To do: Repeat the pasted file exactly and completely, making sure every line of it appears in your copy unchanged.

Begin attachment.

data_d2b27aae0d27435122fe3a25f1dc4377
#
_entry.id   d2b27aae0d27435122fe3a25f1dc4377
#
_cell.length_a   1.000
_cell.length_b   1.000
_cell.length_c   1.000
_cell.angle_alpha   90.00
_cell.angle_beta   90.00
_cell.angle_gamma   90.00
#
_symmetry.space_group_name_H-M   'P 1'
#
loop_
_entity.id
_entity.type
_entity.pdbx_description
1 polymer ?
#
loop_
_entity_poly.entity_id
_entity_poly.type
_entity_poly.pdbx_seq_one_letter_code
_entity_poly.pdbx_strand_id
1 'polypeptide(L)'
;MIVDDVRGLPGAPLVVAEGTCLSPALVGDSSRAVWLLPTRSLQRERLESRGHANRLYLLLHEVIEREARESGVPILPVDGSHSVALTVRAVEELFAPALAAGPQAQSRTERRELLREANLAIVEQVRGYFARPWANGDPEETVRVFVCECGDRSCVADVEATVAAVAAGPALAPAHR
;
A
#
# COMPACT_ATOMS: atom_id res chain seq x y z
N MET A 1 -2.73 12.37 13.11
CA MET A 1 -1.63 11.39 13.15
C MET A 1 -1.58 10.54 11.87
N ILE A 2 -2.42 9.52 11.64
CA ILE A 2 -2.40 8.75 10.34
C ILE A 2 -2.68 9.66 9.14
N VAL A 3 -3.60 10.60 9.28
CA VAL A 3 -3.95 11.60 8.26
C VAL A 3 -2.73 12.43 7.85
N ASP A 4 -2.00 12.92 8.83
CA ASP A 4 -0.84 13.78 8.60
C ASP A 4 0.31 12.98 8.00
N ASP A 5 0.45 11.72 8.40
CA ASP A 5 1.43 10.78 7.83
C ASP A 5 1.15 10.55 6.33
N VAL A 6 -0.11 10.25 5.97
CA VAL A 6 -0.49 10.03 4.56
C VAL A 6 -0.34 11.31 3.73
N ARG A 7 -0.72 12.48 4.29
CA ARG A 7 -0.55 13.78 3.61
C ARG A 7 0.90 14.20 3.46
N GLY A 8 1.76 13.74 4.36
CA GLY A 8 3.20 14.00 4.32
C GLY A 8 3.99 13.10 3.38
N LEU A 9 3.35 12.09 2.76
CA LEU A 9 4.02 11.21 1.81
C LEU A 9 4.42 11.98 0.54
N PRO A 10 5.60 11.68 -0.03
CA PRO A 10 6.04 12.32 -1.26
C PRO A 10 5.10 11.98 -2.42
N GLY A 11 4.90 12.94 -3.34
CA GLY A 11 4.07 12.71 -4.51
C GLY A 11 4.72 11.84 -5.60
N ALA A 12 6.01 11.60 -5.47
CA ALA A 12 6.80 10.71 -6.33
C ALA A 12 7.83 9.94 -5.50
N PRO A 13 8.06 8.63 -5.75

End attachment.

data_d2b27aae0d27435122fe3a25f1dc4377
#
_entry.id   d2b27aae0d27435122fe3a25f1dc4377
#
_cell.length_a   1.000
_cell.length_b   1.000
_cell.length_c   1.000
_cell.angle_alpha   90.00
_cell.angle_beta   90.00
_cell.angle_gamma   90.00
#
_symmetry.space_group_name_H-M   'P 1'
#
loop_
_entity.id
_entity.type
_entity.pdbx_description
1 polymer ?
#
loop_
_entity_poly.entity_id
_entity_poly.type
_entity_poly.pdbx_seq_one_letter_code
_entity_poly.pdbx_strand_id
1 'polypeptide(L)'
;MIVDDVRGLPGAPLVVAEGTCLSPALVGDSSRAVWLLPTRSLQRERLESRGHANRLYLLLHEVIEREARESGVPILPVDGSHSVALTVRAVEELFAPALAAGPQAQSRTERRELLREANLAIVEQVRGYFARPWANGDPEETVRVFVCECGDRSCVADVEATVAAVAAGPALAPAHR
;
A
#
# COMPACT_ATOMS: atom_id res chain seq x y z
N MET A 1 -2.73 12.37 13.11
CA MET A 1 -1.63 11.39 13.15
C MET A 1 -1.58 10.54 11.87
N ILE A 2 -2.42 9.52 11.64
CA ILE A 2 -2.40 8.75 10.34
C ILE A 2 -2.68 9.66 9.14
N VAL A 3 -3.60 10.60 9.28
CA VAL A 3 -3.95 11.60 8.26
C VAL A 3 -2.73 12.43 7.85
N ASP A 4 -2.00 12.92 8.83
CA ASP A 4 -0.84 13.78 8.60
C ASP A 4 0.31 12.98 8.00
N ASP A 5 0.45 11.72 8.40
CA ASP A 5 1.43 10.78 7.83
C ASP A 5 1.15 10.55 6.33
N VAL A 6 -0.11 10.25 5.97
CA VAL A 6 -0.49 10.03 4.56
C VAL A 6 -0.34 11.31 3.73
N ARG A 7 -0.72 12.48 4.29
CA ARG A 7 -0.55 13.78 3.61
C ARG A 7 0.90 14.20 3.46
N GLY A 8 1.76 13.74 4.36
CA GLY A 8 3.20 14.00 4.32
C GLY A 8 3.99 13.10 3.38
N LEU A 9 3.35 12.09 2.76
CA LEU A 9 4.02 11.21 1.81
C LEU A 9 4.42 11.98 0.54
N PRO A 10 5.60 11.68 -0.03
CA PRO A 10 6.04 12.32 -1.26
C PRO A 10 5.10 11.98 -2.42
N GLY A 11 4.90 12.94 -3.34
CA GLY A 11 4.07 12.71 -4.51
C GLY A 11 4.72 11.84 -5.60
N ALA A 12 6.01 11.60 -5.47
CA ALA A 12 6.80 10.71 -6.33
C ALA A 12 7.83 9.94 -5.50
N PRO A 13 8.06 8.63 -5.75